NAACP President and CEO Benjamin Todd Jealous at press conference announcing new report, Misplaced Priorities. Image courtesy of the NAACP.

On Los Angeles’ Century Boulevard, a large billboard highlights a jarring statistic: In California, since 1988, state spending on prisons has risen 20 times faster than on higher education.

The billboard is part of a national campaign launched by the NAACP, timed with the release of Misplaced Priorities, a major new report that draws attention to rising corrections costs versus dwindling funds for education, and ties high incarceration rates to poor educational achievement. In Los Angeles, one of six cities profiled in the report, the report notes that “69 of the 90 (67 percent) low performing schools are in neighborhoods with the highest incarceration rates. By contrast, 59 of the city’s 86 high performing schools (68 percent) are in neighborhoods with the lowest incarceration rates.”

The report is part of the NAACP’s Smart and Safe campaign, an innovative initiative that advocates for and advances a better public safety system that reduces reliance of prisons to solve social justice issues. Instead of  so-called “tough on crime” rhetoric and policies, Smart and Safe captures the true goals and aspirations of how public safety and criminal justice institutions should operate and perform in communities.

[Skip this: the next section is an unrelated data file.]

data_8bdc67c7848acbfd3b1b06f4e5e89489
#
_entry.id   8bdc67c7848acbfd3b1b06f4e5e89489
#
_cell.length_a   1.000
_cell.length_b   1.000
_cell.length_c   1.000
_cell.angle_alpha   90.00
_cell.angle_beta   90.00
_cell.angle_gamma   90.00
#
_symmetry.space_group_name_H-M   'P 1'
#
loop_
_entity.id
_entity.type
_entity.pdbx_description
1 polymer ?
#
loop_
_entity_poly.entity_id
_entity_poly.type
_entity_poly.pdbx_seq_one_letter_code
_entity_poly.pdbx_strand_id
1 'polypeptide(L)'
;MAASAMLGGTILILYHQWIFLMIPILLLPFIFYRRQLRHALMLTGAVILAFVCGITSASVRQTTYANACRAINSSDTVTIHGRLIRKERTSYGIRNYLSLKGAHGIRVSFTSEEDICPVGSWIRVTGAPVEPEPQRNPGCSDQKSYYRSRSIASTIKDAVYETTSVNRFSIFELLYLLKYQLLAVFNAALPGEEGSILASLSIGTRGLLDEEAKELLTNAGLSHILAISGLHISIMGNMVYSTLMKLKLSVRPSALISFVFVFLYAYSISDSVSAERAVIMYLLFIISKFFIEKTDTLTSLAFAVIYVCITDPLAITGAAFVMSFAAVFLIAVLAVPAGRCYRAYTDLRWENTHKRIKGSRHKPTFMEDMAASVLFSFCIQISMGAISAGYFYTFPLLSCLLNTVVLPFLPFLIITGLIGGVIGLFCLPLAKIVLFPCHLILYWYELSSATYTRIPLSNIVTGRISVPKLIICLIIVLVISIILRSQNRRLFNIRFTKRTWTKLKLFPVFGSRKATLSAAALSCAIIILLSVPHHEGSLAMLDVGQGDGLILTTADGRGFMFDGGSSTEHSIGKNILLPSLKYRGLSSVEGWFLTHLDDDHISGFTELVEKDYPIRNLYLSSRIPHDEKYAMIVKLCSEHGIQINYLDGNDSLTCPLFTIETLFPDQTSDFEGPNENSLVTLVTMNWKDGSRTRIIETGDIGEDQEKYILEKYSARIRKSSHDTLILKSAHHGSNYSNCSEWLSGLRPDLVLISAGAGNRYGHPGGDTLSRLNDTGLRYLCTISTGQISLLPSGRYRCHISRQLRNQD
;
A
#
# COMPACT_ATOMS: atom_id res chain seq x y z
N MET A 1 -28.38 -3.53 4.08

The initiative focuses on three key issue areas: eliminating employment barriers for formerly incarcerated individuals; sentencing reform; and advancing effective law enforcement. Among Smart and Safe’s accomplishments is a push to “Ban the Box” in California, which resulted in an administrative order from the Governor’s office removing the question of criminal history from employment applications for state positions.

Founded in 1909, the NAACP is the nation’s oldest and largest civil rights organization. Its vision is to ensure a society in which all individuals have equal rights without discrimination based on race. In 2008, Benjamin Todd Jealous, former Rosenberg president, became the17th President and Chief Executive Officer of the NAACP, and the youngest person to hold the position in the organization's nearly 100-year history.

Since 1991, the Rosenberg Foundation has made nearly $300,000 in grants to the NAACP.